Monday 27th April 2015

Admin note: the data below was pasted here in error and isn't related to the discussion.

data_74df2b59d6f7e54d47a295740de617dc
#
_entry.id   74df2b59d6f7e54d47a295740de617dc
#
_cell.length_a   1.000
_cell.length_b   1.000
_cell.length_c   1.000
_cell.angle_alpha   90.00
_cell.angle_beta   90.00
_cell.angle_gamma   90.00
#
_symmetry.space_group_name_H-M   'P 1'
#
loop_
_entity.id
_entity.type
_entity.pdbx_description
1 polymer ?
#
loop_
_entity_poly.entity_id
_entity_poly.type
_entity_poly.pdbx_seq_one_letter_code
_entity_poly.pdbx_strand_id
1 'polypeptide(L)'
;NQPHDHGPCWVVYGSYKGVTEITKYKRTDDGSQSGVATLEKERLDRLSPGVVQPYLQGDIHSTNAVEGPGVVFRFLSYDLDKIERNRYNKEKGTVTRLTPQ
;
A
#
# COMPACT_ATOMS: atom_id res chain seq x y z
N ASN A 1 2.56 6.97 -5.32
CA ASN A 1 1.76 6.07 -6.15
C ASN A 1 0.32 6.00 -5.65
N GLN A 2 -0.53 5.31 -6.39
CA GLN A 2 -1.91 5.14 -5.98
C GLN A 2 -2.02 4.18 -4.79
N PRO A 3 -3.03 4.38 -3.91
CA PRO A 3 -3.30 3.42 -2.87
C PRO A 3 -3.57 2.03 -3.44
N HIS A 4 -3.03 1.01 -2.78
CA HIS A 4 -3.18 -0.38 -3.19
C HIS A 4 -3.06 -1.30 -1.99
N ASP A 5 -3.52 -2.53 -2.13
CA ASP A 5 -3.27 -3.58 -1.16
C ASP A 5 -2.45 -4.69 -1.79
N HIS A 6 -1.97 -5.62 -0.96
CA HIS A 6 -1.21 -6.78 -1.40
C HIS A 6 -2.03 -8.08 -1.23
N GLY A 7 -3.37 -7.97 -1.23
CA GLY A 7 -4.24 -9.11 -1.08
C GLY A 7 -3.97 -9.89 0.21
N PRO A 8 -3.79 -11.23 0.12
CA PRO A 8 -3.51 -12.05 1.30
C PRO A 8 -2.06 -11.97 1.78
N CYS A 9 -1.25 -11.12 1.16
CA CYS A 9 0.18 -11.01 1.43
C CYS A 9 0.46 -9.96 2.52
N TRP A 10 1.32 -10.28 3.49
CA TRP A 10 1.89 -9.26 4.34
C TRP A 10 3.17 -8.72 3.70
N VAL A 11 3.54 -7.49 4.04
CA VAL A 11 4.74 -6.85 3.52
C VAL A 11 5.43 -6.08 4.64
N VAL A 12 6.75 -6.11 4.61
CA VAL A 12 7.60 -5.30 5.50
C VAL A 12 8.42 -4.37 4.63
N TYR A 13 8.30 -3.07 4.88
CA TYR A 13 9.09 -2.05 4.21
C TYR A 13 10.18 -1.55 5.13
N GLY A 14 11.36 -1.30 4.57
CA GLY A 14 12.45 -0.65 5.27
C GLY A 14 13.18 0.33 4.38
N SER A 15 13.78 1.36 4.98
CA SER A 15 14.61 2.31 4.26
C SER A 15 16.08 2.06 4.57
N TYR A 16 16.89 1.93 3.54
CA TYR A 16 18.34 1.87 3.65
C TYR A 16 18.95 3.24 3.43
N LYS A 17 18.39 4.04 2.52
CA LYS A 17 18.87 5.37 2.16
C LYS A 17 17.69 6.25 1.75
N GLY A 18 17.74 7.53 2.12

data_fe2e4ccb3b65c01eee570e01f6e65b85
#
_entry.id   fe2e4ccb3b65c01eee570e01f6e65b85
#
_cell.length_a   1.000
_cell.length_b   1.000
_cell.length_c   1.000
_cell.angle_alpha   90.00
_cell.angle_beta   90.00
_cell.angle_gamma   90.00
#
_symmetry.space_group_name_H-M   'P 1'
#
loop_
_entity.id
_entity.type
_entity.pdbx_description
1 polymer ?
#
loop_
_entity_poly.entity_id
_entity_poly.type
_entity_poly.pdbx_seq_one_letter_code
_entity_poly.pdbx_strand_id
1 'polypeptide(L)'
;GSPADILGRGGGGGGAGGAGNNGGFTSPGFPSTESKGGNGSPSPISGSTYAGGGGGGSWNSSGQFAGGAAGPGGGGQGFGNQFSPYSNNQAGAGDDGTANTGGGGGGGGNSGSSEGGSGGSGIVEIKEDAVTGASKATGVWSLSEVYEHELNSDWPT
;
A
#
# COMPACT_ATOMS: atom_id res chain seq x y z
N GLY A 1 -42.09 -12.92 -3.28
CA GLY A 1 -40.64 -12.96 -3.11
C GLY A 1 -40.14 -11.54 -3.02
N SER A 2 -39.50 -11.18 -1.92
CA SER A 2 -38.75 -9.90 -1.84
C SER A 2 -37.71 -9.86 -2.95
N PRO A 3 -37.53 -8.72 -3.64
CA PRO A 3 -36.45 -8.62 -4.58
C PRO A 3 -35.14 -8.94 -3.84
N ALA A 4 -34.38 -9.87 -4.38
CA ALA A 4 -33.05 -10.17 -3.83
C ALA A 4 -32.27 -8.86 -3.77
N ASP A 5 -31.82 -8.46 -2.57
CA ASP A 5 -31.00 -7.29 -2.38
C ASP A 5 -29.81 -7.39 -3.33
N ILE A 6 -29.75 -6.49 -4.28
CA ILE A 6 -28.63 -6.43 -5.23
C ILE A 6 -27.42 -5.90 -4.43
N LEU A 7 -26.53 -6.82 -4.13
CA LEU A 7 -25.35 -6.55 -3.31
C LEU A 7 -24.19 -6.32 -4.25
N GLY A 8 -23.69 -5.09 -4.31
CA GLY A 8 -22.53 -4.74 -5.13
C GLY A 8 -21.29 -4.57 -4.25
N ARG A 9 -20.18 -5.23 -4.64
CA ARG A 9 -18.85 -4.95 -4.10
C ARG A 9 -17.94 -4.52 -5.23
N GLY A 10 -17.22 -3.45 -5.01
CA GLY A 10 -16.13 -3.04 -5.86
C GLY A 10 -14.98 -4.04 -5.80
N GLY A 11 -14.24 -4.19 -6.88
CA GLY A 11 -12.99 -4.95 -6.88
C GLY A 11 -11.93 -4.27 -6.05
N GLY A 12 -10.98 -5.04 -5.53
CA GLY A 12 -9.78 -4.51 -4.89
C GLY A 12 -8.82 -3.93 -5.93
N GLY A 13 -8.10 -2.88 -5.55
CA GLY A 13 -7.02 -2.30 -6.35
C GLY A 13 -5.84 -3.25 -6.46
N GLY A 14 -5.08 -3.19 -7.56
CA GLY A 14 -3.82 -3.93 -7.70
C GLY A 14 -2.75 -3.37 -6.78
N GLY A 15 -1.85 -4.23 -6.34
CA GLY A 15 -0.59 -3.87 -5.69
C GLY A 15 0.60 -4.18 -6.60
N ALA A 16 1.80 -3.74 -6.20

NEWS TICKER: MONDAY, APRIL 27th 2015:Luc Luyet, CIIA – Senior Market Analyst AT Swissquote says that yesterday, “the SNB surprised the market by announcing that the number of sight deposit account holders that are exempt from negative interest has been reduced. This decision doesn’t change much the domestic banks’ situation as the “20 times the minimum reserve requirement” rule is still running. On the other side, the institutions associated with the Confederation, such as the pension fund of the Confederation or the pension fund of the SNB, are no longer exempt of negative interest. Consequently, only the account holders of the national social security system are still fully exempt.” - High yield debt issuance remains buoyant. Issuance volume for the week ending April 17, 2015, slowed down a bit from the previous week, but remained strong. Junk bond, or high-yield debt, issuers continued to issue bonds as yields remained favourable. High-yield debt is tracked by the SPDR Barclays Capital High Yield Bond ETF and the iShares iBoxx $ High Yield Corporate Bond Fund. According to data from S&P Capital IQ/LCD, dollar-denominated bonds amounting to $10.75bn were issued across 16 transactions in the week ending April 17th. The issuance volume fell by 3.2% from the week ending April 10. Pricing was evenly spread across the week. The number of transactions fell from 18 to 16 week-over-week. Last week brought the total US dollar issuance of high-yield debt to $115.8bn in 2015 YTD, up some 15% from the same period in 2014, the bulk of which is refinancing of older debt - Moody's says EMEA auto ABS performance remained stable during the three-month period ending February 2015. The sector's average performance trend was positive in terms of delinquency ratios and cumulative losses. The 60+ day delinquencies decreased to 0.66% in February 2015 from 0.77% in February 2014, while cumulative defaults decreased to 1.06% from 1.20% over the same period. This decrease was due mainly to the good performance of the German and Dutch markets. The prepayment rate increased slightly to 13.49% in February 2015 from 13.30% a year earlier. As of February 2015, the pool balance of all outstanding rated auto ABS transactions was €27.55bn - According to Sino specialists Red Pulse, China’s State Council is considering allowing daily repatriation for QFII. Currently, RQFII enjoys T+1 repatriation while QFII is restricted to T+5. QFII is the largest channel for foreign investment into China with quota of USD150bn, however, only half of the quota is in use, like at least partly due to the five-day repatriation stipulation - Malaysia’s state pension fund will offer a Shari’a-compliant investment option for its members by 2017, Prime Minister Datuk Seri Najib Razak said today. Najib says it will create the largest Shari’a fund of its kind in the world. Malaysia has one of the world’s largest Islamic finance sectors and the authorities are keen to develop it further. They envision the industry accounting for 40% of the country’s total banking assets by 2020 compared with latest figures of around 23% released last year. The $160bn (MYR577.4bn) Employees Provident Fund (EPF) already invests about a third of its portfolio in stocks and bonds that comply with Islamic principles, which ban interest payments and pure monetary speculation. The fund reportedly hired consultants last year to study the feasibility of a state-backed pension fund focusing entirely on Shari’a-compliant investments. Additionally, local press reports says that Malaysia’s sovereign wealth fund Khazanah Nasional has received regulatory approval to issue a MYR1billion (around $275m) socially responsible Islamic bond - The NASDAQ OMX Group, Inc has declared a regular quarterly dividend of $0.25 per share on the company's outstanding common stock, an increase of 67% from the prior $0.15 per share quarterly dividend. The dividend is payable on June 26TH 2015, to shareowners of record at the close of business on June 12TH 2015 - Lazard Ltd today reported operating revenue1 of $581m for the quarter ended March 31st. Adjusted net income was $103m, or $0.77 (diluted) per share for the quarter. These results exclude a pre-tax charge of $63m relating to a debt refinancing2. Q1 2015 net income on a U.S. GAAP basis, including the pre-tax charge, was $56m, or $0.42 (diluted) per share. "Our Financial Advisory and Asset Management businesses continue their strong performance," says Kenneth M. Jacobs, Chairman and Chief Executive Officer of Lazard. "In the first quarter, we refinanced and repaid a portion of Lazard's long-term debt, significantly reducing our interest costs," adds Matthieu Bucaille, chief financial officer of Lazard. "Consistent with our capital management objectives, we have increased the quarterly dividend by 17%, the fifth increase in as many years." -